Sunday, June 27, 2010

Three for three.

Frank Rich joins in the (successful, I'd say) effort to make the Times' Op-Ed Page a "must read" today. In this column about the firing of General McChrystal, he mentions something I wanted to write about earlier this week and never got to...
Politico theorized that Hastings had pulled off his impertinent coup because he was a freelance journalist rather than a beat reporter, and so could risk “burning bridges by publishing many of McChrystal’s remarks.” 

That sentence was edited out of the article — in a routine updating, said Politico — after the blogger Andrew Sullivan highlighted it as a devastating indictment of a Washington media elite too cozy with and protective of its sources to report the unvarnished news. In any event, Politico had the big picture right. It’s the Hastings-esque outsiders with no fear of burning bridges who have often uncovered the epochal stories missed by those with high-level access. Woodward and Bernstein were young local reporters, nowhere near the White House beat, when they cracked Watergate. Seymour Hersh was a freelancer when he broke My Lai. It was uncelebrated reporters in Knight Ridder’s Washington bureau, not journalistic stars courted by Scooter and Wolfowitz, who mined low-level agency hands to challenge the “slam-dunk” W.M.D. intelligence in the run-up to Iraq.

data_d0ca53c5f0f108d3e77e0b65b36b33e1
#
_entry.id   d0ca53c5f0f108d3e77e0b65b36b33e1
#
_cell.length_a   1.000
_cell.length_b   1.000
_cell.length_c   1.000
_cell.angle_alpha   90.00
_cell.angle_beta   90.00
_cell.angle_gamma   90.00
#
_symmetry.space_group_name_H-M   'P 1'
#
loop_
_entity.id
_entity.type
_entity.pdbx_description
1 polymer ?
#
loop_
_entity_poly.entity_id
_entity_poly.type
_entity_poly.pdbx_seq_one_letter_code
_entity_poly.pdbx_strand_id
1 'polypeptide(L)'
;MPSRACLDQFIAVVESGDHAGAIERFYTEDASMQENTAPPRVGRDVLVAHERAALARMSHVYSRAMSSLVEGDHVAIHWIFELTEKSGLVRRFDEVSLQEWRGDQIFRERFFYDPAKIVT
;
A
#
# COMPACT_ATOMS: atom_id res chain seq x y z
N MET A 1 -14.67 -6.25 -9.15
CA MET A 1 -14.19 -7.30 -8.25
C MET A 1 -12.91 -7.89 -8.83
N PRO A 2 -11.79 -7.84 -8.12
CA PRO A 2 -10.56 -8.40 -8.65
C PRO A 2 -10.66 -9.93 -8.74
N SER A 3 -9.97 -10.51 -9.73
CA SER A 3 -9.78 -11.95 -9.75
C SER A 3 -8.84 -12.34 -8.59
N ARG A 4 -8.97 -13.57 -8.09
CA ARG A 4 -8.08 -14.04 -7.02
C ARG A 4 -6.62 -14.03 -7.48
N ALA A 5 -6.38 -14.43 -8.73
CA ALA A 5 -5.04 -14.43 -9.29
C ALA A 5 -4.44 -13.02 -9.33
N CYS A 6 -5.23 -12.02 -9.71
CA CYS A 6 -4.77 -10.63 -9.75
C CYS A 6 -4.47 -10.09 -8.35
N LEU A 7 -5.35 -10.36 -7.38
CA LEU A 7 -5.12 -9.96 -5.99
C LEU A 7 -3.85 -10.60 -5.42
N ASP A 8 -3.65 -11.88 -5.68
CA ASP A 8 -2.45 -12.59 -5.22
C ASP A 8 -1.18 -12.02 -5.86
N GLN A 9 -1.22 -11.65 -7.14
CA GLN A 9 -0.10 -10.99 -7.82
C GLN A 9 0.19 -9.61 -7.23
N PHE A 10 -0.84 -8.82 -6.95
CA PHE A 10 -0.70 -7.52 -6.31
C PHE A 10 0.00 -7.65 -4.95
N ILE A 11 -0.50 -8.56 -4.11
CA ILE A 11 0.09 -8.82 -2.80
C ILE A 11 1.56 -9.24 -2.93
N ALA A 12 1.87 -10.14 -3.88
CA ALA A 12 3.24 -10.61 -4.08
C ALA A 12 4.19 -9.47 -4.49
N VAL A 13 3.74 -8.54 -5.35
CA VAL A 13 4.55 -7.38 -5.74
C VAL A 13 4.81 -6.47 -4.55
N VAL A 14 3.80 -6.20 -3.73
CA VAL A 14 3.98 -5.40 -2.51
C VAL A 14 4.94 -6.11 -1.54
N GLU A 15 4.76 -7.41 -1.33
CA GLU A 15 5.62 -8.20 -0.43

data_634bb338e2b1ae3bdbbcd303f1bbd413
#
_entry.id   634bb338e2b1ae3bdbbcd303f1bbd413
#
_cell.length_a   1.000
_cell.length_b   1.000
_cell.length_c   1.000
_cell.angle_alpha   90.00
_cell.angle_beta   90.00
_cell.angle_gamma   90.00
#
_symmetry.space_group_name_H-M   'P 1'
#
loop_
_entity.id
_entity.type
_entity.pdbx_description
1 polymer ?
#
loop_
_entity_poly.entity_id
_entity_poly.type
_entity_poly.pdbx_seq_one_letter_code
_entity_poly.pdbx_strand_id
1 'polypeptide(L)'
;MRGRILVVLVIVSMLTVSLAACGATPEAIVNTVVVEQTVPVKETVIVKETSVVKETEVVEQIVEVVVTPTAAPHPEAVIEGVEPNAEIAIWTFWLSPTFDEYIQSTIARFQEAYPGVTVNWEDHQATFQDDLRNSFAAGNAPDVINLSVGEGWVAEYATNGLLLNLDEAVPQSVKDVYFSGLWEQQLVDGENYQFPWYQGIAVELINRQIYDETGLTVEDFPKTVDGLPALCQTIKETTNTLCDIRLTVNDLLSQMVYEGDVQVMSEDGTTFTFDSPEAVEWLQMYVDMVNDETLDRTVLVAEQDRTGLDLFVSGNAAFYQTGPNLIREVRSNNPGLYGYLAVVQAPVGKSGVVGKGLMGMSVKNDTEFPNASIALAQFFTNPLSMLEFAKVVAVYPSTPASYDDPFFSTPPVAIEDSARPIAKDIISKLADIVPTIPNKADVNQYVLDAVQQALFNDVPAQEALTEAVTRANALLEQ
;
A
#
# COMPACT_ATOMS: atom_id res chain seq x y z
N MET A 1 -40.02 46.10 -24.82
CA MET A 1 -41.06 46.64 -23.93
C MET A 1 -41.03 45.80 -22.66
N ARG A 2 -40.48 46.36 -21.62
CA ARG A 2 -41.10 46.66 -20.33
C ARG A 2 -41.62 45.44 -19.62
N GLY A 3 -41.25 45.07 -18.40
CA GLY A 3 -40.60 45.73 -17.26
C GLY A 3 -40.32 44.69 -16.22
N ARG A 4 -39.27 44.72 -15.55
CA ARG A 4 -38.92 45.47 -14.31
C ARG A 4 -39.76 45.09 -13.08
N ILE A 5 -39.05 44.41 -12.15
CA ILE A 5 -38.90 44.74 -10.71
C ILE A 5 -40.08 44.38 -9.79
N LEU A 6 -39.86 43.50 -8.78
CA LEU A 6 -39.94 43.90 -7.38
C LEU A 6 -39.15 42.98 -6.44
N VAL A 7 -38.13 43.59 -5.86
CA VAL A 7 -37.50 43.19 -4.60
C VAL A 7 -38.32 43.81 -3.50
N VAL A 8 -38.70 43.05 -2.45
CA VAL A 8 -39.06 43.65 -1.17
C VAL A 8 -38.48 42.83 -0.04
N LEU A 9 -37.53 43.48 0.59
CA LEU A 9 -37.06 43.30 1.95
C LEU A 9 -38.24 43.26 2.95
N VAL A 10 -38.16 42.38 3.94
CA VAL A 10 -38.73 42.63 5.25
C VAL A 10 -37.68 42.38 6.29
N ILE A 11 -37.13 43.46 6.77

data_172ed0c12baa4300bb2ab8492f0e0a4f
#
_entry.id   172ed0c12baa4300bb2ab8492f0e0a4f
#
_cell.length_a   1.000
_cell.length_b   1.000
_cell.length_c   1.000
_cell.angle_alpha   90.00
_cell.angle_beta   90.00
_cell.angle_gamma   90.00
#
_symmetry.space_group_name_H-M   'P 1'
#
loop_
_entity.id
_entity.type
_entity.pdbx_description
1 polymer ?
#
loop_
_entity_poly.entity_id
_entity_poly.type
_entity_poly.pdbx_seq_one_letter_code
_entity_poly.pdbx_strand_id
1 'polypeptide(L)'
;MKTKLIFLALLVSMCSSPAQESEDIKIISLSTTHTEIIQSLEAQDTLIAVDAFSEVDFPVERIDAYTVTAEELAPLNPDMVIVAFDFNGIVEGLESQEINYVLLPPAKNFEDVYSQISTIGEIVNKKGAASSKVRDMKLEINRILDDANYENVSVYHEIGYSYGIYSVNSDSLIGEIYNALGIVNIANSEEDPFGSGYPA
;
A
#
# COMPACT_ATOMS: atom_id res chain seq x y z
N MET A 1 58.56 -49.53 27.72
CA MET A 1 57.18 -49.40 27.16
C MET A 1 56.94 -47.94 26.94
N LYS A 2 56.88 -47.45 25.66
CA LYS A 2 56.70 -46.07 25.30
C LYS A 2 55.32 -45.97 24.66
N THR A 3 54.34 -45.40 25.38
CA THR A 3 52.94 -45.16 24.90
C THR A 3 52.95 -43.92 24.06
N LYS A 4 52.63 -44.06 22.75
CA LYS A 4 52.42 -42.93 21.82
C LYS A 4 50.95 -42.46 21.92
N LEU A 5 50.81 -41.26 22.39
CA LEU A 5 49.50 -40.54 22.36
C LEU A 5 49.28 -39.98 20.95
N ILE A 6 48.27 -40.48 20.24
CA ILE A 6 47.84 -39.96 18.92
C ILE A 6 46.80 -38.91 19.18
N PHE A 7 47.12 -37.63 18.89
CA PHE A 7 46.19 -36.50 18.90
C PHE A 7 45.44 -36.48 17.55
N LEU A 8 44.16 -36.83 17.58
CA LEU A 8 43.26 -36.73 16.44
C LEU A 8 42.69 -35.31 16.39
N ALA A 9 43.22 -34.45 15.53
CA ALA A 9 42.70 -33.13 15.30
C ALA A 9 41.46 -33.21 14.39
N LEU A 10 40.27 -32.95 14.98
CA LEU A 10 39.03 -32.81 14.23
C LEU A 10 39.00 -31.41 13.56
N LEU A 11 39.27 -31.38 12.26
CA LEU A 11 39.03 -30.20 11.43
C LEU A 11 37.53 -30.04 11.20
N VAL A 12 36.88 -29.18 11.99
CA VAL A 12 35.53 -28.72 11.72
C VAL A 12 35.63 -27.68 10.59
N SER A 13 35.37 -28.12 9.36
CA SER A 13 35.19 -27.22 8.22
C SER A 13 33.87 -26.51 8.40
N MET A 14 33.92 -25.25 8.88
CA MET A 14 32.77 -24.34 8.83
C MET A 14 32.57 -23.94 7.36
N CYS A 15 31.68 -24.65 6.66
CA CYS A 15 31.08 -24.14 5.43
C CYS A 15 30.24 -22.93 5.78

The fatuousness of the Washington Press corps becomes more evident and magnified every day. Did anybody see the White House press conference during which media superstar David Gregory was baffled--baffled, I say--by the concept of the White House wanting to have safeguard to insure that BP was going to do what it promised to do? "But, but...," he sputtered, "you're partners."

Which, of course (and tragically), is how the press sees itself vis-a-vis our political class. We're all pals here, no need to call anybody to account...

God forbid.

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